Are we getting the point(s) across? We have no shortage of tools to help us answer that question, and some important people, often the ones who pay us, urge us to show them that we have. Nationally-normed tests, departmental exams, artifacts for accreditation: we have a mountain of data to evaluate, and we spend a lot of time mining that mountain for the treasures hidden in those facts. Like you, I use that information to help me modify my teaching and to remind myself that I am not there yet.
Still, numbers aren’t everything. (Sorry, Pat! I will concede that they are almost everything.) After teaching for several terms, I began to notice a certain sameness in the stories that students were telling me before class and at break, often with laughter and surprise. These student observations are now woven into my classes as part of our culture and have become part of the pleasure in learning anatomy & physiology. The top 3:
- “Oh my gosh, Dr. D! I am dreaming about this stuff!” Sometimes a complaint, but more often delivered with a chuckle, the dream story appears at some point in every class. My psychology pal Anne tells me that dream theory is complicated and uncertain stuff, but dreaming seems to allow our brains to synthesize experiences and to solidify memories. When students start dreaming, I know that I’m offering something to dream about.
- “My kid’s teacher asked me ‘Where is she learning this stuff?'” Many of my students have preschool and elementary age children who get a kick out of helping Mom learn her bones. Since the children are little info-sponges, they often absorb the material faster than their parents. “Mom, how many times have we been over this? Focus!” was what one student heard from her 7-year-old. When a four year old proudly displays her cranium, clavicle, and femur at show-and-tell, people take note.
- “My friends and family are begging me to stop talking about this stuff!” Are you listening, Dr. Bloom? My students have moved from merely knowing the goods to making connections and applications. They watch sports and analyze the injuries. They watch the news and discuss the accidents and celebrity illnesses. They go out to eat and talk about molecules and digestion. They tell their buddies why their noses are running in cold weather. Their comrades are sick of it!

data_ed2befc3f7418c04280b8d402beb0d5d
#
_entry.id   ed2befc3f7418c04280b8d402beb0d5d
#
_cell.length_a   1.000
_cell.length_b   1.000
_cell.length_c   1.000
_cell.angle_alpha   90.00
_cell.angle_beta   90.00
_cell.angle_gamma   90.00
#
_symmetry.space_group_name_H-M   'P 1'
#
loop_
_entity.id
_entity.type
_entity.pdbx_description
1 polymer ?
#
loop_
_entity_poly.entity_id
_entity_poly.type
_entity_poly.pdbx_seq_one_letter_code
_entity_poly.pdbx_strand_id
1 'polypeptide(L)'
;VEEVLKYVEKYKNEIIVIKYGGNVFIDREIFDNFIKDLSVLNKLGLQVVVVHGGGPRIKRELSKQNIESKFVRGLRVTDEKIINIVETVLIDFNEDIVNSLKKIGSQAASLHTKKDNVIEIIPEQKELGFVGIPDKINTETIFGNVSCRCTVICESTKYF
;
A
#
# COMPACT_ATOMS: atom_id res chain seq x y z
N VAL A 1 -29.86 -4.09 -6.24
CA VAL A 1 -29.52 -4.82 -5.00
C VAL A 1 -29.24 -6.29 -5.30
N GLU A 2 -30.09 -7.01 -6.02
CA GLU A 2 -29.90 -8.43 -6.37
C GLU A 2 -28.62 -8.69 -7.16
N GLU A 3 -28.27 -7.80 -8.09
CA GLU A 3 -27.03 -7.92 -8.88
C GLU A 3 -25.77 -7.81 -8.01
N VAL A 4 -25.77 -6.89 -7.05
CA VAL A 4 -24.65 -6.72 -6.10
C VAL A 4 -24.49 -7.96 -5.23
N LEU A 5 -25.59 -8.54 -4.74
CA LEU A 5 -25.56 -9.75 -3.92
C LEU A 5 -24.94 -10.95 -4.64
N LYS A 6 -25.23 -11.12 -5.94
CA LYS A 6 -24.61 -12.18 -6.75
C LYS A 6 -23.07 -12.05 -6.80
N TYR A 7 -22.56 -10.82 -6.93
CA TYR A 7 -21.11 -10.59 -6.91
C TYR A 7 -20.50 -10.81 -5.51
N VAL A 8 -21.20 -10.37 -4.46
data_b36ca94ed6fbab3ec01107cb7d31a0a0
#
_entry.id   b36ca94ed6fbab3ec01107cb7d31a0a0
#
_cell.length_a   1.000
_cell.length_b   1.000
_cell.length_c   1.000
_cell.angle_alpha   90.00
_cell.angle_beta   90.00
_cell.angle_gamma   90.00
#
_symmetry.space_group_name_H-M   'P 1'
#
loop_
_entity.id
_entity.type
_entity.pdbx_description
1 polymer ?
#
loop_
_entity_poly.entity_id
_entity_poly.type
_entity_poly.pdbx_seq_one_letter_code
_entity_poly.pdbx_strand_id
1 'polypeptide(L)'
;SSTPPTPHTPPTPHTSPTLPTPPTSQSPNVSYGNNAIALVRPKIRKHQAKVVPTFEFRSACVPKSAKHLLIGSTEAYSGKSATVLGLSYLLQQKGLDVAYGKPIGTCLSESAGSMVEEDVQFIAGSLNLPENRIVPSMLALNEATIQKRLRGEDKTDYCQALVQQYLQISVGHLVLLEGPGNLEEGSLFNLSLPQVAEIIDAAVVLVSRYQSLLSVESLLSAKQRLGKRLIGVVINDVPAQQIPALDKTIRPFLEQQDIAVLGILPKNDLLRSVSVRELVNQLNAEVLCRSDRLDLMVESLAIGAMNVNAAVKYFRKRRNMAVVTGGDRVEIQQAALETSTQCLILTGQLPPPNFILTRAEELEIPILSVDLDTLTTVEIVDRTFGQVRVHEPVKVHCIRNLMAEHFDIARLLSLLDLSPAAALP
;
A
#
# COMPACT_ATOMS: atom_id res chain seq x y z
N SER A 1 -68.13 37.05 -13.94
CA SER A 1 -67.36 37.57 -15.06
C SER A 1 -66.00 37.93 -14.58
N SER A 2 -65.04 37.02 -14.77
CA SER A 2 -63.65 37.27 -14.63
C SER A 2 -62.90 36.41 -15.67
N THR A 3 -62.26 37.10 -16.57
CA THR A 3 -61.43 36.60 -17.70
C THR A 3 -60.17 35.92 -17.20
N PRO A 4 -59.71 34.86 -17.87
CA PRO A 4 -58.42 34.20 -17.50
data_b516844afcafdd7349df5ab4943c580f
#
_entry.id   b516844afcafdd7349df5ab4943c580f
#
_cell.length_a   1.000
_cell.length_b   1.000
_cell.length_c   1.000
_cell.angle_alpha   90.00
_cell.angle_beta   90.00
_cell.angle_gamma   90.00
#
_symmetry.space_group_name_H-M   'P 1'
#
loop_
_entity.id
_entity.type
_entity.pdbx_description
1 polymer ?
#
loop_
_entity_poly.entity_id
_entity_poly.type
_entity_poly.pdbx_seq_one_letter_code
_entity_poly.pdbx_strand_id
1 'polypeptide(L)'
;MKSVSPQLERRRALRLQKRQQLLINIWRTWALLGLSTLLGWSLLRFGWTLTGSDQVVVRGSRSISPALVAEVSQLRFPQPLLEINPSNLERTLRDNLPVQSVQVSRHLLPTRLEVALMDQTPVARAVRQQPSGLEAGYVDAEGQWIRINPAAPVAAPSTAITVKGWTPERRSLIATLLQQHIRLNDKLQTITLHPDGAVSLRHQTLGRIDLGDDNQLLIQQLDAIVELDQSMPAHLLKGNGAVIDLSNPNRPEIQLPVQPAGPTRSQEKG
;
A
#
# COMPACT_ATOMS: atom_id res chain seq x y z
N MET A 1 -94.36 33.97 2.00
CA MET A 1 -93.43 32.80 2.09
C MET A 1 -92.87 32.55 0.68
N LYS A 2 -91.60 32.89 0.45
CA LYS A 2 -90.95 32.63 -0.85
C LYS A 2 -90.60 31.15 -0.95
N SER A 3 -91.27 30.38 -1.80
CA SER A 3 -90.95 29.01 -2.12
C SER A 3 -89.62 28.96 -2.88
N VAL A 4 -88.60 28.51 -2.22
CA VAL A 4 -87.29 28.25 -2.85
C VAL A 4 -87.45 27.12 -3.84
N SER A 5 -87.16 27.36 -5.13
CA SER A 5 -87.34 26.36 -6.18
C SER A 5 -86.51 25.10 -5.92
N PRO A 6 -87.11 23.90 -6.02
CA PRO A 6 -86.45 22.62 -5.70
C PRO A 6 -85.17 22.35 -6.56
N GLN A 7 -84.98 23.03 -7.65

Amusing, but is this really part of pleasure in learning? I think so. When students offer one of these gems, as they do in every class, I ask permission to share with the group (although the student usually has already broadcast their bit), and wait for others to share their similar experiences. People realize that they belong to a group. We enjoy the humor in the stories. I point to the stories as proof that they are making progress toward achieving the challenge.
For a while, I told students to expect these experiences and asked that they report them as they occurred. Now, I wait until they appear naturally and let students enjoy the surprise. Each class feels that they are discovering a new phenomenon. Every time, I enjoy their amazement with them.
Have your students brought you stories that prove to you that they are learning? Are some of the themes of these stories recurrent? We hope that you will share with us.
If you have a junior anatomist at your house, visit eskeletons from the University of Texas at Austin. The “Activities/Teaching Resources” drop-down menu features a printable life-sized skeleton of a 6-year-old child…a fabulous rainy day activity or science project.